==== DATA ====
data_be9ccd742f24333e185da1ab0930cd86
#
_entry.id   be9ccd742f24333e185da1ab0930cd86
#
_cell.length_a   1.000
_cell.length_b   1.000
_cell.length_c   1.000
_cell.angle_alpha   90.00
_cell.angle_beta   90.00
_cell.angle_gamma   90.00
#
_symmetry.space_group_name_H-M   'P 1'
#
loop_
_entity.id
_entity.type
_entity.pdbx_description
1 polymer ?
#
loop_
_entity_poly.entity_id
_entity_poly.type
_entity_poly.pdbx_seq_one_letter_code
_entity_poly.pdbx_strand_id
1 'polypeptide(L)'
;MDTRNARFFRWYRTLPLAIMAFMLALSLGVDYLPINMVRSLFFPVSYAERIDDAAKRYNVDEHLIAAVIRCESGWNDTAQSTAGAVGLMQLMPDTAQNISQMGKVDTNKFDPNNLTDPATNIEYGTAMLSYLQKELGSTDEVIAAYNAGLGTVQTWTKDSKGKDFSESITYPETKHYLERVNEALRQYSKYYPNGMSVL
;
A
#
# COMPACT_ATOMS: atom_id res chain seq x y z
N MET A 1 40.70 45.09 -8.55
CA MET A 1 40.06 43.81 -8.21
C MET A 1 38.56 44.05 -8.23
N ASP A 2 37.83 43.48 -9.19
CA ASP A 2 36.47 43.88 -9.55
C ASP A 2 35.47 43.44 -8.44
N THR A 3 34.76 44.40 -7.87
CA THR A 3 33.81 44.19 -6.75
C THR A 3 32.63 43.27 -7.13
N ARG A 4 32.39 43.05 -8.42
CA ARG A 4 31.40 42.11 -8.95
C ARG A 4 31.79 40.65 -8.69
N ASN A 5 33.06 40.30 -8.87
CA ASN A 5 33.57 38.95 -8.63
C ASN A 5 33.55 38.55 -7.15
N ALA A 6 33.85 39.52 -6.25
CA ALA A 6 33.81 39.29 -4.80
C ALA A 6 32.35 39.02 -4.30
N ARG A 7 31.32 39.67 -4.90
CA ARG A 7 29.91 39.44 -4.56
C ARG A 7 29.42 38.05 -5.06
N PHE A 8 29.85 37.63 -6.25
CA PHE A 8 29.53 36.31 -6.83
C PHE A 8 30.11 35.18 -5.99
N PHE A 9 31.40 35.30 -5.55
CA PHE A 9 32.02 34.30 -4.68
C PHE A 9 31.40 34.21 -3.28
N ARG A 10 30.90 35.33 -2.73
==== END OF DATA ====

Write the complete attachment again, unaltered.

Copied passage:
data_be9ccd742f24333e185da1ab0930cd86
#
_entry.id   be9ccd742f24333e185da1ab0930cd86
#
_cell.length_a   1.000
_cell.length_b   1.000
_cell.length_c   1.000
_cell.angle_alpha   90.00
_cell.angle_beta   90.00
_cell.angle_gamma   90.00
#
_symmetry.space_group_name_H-M   'P 1'
#
loop_
_entity.id
_entity.type
_entity.pdbx_description
1 polymer ?
#
loop_
_entity_poly.entity_id
_entity_poly.type
_entity_poly.pdbx_seq_one_letter_code
_entity_poly.pdbx_strand_id
1 'polypeptide(L)'
;MDTRNARFFRWYRTLPLAIMAFMLALSLGVDYLPINMVRSLFFPVSYAERIDDAAKRYNVDEHLIAAVIRCESGWNDTAQSTAGAVGLMQLMPDTAQNISQMGKVDTNKFDPNNLTDPATNIEYGTAMLSYLQKELGSTDEVIAAYNAGLGTVQTWTKDSKGKDFSESITYPETKHYLERVNEALRQYSKYYPNGMSVL
;
A
#
# COMPACT_ATOMS: atom_id res chain seq x y z
N MET A 1 40.70 45.09 -8.55
CA MET A 1 40.06 43.81 -8.21
C MET A 1 38.56 44.05 -8.23
N ASP A 2 37.83 43.48 -9.19
CA ASP A 2 36.47 43.88 -9.55
C ASP A 2 35.47 43.44 -8.44
N THR A 3 34.76 44.40 -7.87
CA THR A 3 33.81 44.19 -6.75
C THR A 3 32.63 43.27 -7.13
N ARG A 4 32.39 43.05 -8.42
CA ARG A 4 31.40 42.11 -8.95
C ARG A 4 31.79 40.65 -8.69
N ASN A 5 33.06 40.30 -8.87
CA ASN A 5 33.57 38.95 -8.63
C ASN A 5 33.55 38.55 -7.15
N ALA A 6 33.85 39.52 -6.25
CA ALA A 6 33.81 39.29 -4.80
C ALA A 6 32.35 39.02 -4.30
N ARG A 7 31.32 39.67 -4.90
CA ARG A 7 29.91 39.44 -4.56
C ARG A 7 29.42 38.05 -5.06
N PHE A 8 29.85 37.63 -6.25
CA PHE A 8 29.53 36.31 -6.83
C PHE A 8 30.11 35.18 -5.99
N PHE A 9 31.40 35.30 -5.55
CA PHE A 9 32.02 34.30 -4.68
C PHE A 9 31.40 34.21 -3.28
N ARG A 10 30.90 35.33 -2.73